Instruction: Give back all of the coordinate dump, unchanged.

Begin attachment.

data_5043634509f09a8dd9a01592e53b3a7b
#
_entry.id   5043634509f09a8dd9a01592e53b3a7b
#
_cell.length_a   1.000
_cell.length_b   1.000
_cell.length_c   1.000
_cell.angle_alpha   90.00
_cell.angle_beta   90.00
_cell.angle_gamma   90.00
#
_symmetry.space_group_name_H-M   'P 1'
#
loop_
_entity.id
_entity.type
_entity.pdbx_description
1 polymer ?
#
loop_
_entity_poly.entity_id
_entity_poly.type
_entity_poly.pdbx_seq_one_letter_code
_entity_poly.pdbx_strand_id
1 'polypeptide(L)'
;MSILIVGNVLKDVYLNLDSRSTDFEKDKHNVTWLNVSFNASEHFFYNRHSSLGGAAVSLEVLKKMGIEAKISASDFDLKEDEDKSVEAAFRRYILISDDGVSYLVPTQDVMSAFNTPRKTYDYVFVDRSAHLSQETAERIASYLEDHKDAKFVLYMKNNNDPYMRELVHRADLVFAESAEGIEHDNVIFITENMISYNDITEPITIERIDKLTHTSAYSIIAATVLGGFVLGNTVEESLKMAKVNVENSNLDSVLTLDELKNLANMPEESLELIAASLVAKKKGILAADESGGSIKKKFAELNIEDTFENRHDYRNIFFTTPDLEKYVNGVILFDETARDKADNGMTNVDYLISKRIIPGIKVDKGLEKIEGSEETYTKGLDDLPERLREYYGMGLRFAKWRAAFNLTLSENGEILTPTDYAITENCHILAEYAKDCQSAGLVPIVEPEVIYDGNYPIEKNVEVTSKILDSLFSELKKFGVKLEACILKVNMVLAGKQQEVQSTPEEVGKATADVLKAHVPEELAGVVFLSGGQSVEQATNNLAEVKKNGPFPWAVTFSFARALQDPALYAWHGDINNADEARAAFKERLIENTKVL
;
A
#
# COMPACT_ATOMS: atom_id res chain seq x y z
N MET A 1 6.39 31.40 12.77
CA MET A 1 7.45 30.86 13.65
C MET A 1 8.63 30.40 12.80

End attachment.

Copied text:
data_5043634509f09a8dd9a01592e53b3a7b
#
_entry.id   5043634509f09a8dd9a01592e53b3a7b
#
_cell.length_a   1.000
_cell.length_b   1.000
_cell.length_c   1.000
_cell.angle_alpha   90.00
_cell.angle_beta   90.00
_cell.angle_gamma   90.00
#
_symmetry.space_group_name_H-M   'P 1'
#
loop_
_entity.id
_entity.type
_entity.pdbx_description
1 polymer ?
#
loop_
_entity_poly.entity_id
_entity_poly.type
_entity_poly.pdbx_seq_one_letter_code
_entity_poly.pdbx_strand_id
1 'polypeptide(L)'
;MSILIVGNVLKDVYLNLDSRSTDFEKDKHNVTWLNVSFNASEHFFYNRHSSLGGAAVSLEVLKKMGIEAKISASDFDLKEDEDKSVEAAFRRYILISDDGVSYLVPTQDVMSAFNTPRKTYDYVFVDRSAHLSQETAERIASYLEDHKDAKFVLYMKNNNDPYMRELVHRADLVFAESAEGIEHDNVIFITENMISYNDITEPITIERIDKLTHTSAYSIIAATVLGGFVLGNTVEESLKMAKVNVENSNLDSVLTLDELKNLANMPEESLELIAASLVAKKKGILAADESGGSIKKKFAELNIEDTFENRHDYRNIFFTTPDLEKYVNGVILFDETARDKADNGMTNVDYLISKRIIPGIKVDKGLEKIEGSEETYTKGLDDLPERLREYYGMGLRFAKWRAAFNLTLSENGEILTPTDYAITENCHILAEYAKDCQSAGLVPIVEPEVIYDGNYPIEKNVEVTSKILDSLFSELKKFGVKLEACILKVNMVLAGKQQEVQSTPEEVGKATADVLKAHVPEELAGVVFLSGGQSVEQATNNLAEVKKNGPFPWAVTFSFARALQDPALYAWHGDINNADEARAAFKERLIENTKVL
;
A
#
# COMPACT_ATOMS: atom_id res chain seq x y z
N MET A 1 6.39 31.40 12.77
CA MET A 1 7.45 30.86 13.65
C MET A 1 8.63 30.40 12.80